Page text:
U.S. stocks fell on Tuesday after President Donald Trump threatened to impose tariffs on European goods, while the IMF’s downbeat outlook for global growth added to worries about an economic slowdown stemming from trade disputes.
Trade-sensitive industrial stocks were among the worst hit, dropping 1.15%, followed by losses in energy, materials and financial shares.
Boeing Co shares fell 1.3% ahead of the company’s aircraft delivery and order numbers for March. 3M Co and Caterpillar Inc were down more than 1 percent each and weighed on the Dow.
The United States threatened to slap tariffs on hundreds of European goods on Monday as retaliation for subsidies given to Airbus. In response, a European Union official said the EU had begun preparations to retaliate over Boeing subsidies.
In its third downgrade to global economic outlook since October, the International Monetary Fund (IMF) warned growth could slow further due to trade tensions and a potentially disorderly British exit from the European Union.
The IMF’s outlook also added to concerns about the upcoming earnings season, which analysts now expect to be the first quarterly contraction in profits since 2016.
Earnings begin in earnest, with Delta Air Lines Inc reporting on Wednesday, followed by big U.S. lenders later this week. January-March profit for S&P 500 companies is expected to fall 2.3% from last year, according to Refinitiv data.
“Investors are now wondering if companies are no longer growing their earnings, then how much do they want to pay for these earnings,” said Kim Forrest, chief investment officer at Bokeh Capital Partners in Pittsburgh.
“The jobs numbers weren’t necessarily as bad as most of us had thought but everybody is looking at earnings season to tell what individual companies are seeing in the future.”
At 9:59 a.m. ET, the Dow Jones Industrial Average was down 207.56 points, or 0.79%, at 26,133.46, the S&P 500 was down 15.35 points, or 0.53%, at 2,880.42 and the Nasdaq Composite was down 20.78 points, or 0.26%, at 7,933.11.
All the 11 major S&P sectors were lower. Energy stocks fell 1.3% as oil prices retreated from their five-month highs. [O/R]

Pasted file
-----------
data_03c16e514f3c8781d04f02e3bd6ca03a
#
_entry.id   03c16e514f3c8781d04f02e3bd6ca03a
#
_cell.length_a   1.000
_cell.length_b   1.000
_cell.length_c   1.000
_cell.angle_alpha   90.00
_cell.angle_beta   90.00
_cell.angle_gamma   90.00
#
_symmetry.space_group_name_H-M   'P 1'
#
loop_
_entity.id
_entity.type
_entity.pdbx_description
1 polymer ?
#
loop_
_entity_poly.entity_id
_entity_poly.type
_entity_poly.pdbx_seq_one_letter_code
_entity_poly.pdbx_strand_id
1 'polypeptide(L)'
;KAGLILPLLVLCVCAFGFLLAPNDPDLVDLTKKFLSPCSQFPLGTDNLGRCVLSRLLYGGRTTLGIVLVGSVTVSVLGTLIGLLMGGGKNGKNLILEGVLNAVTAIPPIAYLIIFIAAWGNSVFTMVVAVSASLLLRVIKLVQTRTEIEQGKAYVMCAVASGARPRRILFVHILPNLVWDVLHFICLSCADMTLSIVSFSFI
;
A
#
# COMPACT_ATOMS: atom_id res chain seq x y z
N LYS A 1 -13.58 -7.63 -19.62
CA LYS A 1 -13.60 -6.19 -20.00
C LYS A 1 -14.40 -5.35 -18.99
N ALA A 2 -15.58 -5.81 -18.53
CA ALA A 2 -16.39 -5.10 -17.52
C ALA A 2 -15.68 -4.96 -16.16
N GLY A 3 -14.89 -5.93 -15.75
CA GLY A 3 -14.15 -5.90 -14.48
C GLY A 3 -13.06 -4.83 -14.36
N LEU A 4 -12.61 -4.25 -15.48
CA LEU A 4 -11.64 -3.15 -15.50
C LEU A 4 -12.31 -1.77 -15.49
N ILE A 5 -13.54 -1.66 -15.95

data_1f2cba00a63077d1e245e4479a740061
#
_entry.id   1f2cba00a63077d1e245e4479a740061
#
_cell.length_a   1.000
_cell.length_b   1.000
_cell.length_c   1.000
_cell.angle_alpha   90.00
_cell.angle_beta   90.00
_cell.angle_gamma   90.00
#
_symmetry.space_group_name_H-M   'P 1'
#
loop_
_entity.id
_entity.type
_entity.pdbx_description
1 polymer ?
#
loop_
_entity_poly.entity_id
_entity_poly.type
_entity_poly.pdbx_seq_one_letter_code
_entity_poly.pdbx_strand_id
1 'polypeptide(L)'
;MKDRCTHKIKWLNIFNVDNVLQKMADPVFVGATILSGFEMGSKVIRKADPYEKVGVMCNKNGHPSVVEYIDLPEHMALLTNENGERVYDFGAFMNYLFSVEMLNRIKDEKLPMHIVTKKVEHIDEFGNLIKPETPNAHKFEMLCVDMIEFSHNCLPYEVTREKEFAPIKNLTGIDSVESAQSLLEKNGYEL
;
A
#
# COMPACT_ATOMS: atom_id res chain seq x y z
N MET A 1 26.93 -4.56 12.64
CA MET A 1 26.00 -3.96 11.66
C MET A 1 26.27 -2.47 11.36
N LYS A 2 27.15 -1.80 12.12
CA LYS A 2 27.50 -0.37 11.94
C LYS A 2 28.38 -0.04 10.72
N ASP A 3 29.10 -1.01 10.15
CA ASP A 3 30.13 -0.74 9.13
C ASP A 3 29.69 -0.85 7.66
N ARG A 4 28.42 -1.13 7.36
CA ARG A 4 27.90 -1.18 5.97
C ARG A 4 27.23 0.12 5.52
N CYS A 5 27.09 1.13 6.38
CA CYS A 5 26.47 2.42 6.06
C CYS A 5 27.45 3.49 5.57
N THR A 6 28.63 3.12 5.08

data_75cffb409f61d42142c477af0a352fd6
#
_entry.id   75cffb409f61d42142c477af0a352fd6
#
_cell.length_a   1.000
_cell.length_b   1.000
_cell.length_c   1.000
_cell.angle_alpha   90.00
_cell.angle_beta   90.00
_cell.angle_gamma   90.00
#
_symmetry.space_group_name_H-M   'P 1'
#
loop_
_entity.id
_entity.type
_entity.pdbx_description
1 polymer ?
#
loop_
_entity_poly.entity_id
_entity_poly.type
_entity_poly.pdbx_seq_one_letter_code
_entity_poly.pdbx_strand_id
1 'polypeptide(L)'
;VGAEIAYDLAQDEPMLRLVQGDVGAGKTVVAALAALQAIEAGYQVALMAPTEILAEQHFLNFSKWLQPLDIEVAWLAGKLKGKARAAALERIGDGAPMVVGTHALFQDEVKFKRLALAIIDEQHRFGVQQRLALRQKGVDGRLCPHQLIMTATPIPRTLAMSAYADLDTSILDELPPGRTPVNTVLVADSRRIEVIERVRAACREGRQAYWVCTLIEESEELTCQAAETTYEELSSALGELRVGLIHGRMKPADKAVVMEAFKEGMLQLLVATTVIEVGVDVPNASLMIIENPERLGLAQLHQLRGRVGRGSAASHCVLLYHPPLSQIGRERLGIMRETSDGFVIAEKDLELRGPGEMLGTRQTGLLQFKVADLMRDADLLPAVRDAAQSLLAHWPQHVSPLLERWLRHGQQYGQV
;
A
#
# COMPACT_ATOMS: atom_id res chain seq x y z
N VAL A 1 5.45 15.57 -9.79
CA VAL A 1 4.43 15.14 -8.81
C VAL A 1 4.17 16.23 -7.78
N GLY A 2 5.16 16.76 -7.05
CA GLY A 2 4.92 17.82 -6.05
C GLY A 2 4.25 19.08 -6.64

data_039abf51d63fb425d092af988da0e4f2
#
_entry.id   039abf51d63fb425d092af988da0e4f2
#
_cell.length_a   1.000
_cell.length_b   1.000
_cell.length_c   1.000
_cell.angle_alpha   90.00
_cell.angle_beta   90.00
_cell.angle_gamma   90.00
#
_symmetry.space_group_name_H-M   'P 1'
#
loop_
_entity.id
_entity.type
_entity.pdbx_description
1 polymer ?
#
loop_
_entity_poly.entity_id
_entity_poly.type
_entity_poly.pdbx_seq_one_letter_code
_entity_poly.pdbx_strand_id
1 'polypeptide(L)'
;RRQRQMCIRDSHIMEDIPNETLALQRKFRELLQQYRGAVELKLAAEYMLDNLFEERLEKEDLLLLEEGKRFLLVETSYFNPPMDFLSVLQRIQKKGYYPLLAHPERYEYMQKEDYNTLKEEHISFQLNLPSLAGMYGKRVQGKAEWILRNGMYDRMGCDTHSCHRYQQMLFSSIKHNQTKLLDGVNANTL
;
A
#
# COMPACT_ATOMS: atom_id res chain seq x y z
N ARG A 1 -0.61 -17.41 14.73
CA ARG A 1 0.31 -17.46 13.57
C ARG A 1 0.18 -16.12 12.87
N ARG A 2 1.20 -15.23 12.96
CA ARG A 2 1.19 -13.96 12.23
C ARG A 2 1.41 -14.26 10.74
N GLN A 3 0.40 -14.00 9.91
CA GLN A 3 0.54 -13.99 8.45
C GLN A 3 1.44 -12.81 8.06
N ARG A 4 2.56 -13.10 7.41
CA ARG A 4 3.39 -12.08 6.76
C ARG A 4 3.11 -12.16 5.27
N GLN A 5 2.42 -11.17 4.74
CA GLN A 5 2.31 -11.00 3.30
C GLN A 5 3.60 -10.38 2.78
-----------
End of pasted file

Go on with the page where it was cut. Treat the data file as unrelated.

Pentair Plc shares tumbled 12.6%, the most on the S&P 500, after the water treatment company forecast full-year profit below expectations.
Walt Disney Co rose 1% after Cowen and Co raised its rating on the company to “outperform”.
The biggest gainer on the S&P was Cerner Corp shares, which jumped 12.6% after the healthcare IT firm said it would appoint four new directors to its board following a deal with hedge fund Starboard Value LP.
Declining issues outnumbered advancers for a 2.53-to-1 ratio on the NYSE and a 2.00-to-1 ratio on the Nasdaq.
The S&P index recorded seven new 52-week highs and no new lows, while the Nasdaq recorded 24 new highs and 10 new lows.
China is using the Yuan to combat risk of a market meltdown
‘Ramadan rush’ brings Gulf retailers to Europe
Naira appreciates 0.27% at parallel market, slumps 0.02% at interbank as CBN injects $418m Tuesday
Jeff Bezos Sells $1.1 Billion Amazon Shares With Stock at Record
UPDC gets regulatory approval to list N4.4bn bond
CISI partners NSE to boost finance professionals in Africa
Wall Street recovers as technology stocks bounce back
S&P, Nasdaq boosted by Facebook results; eyes on trade talks
CSCS obtains information security re-certification
European shares dip, banks and Boeing suppliers in focus
Frontpage January 21, 2019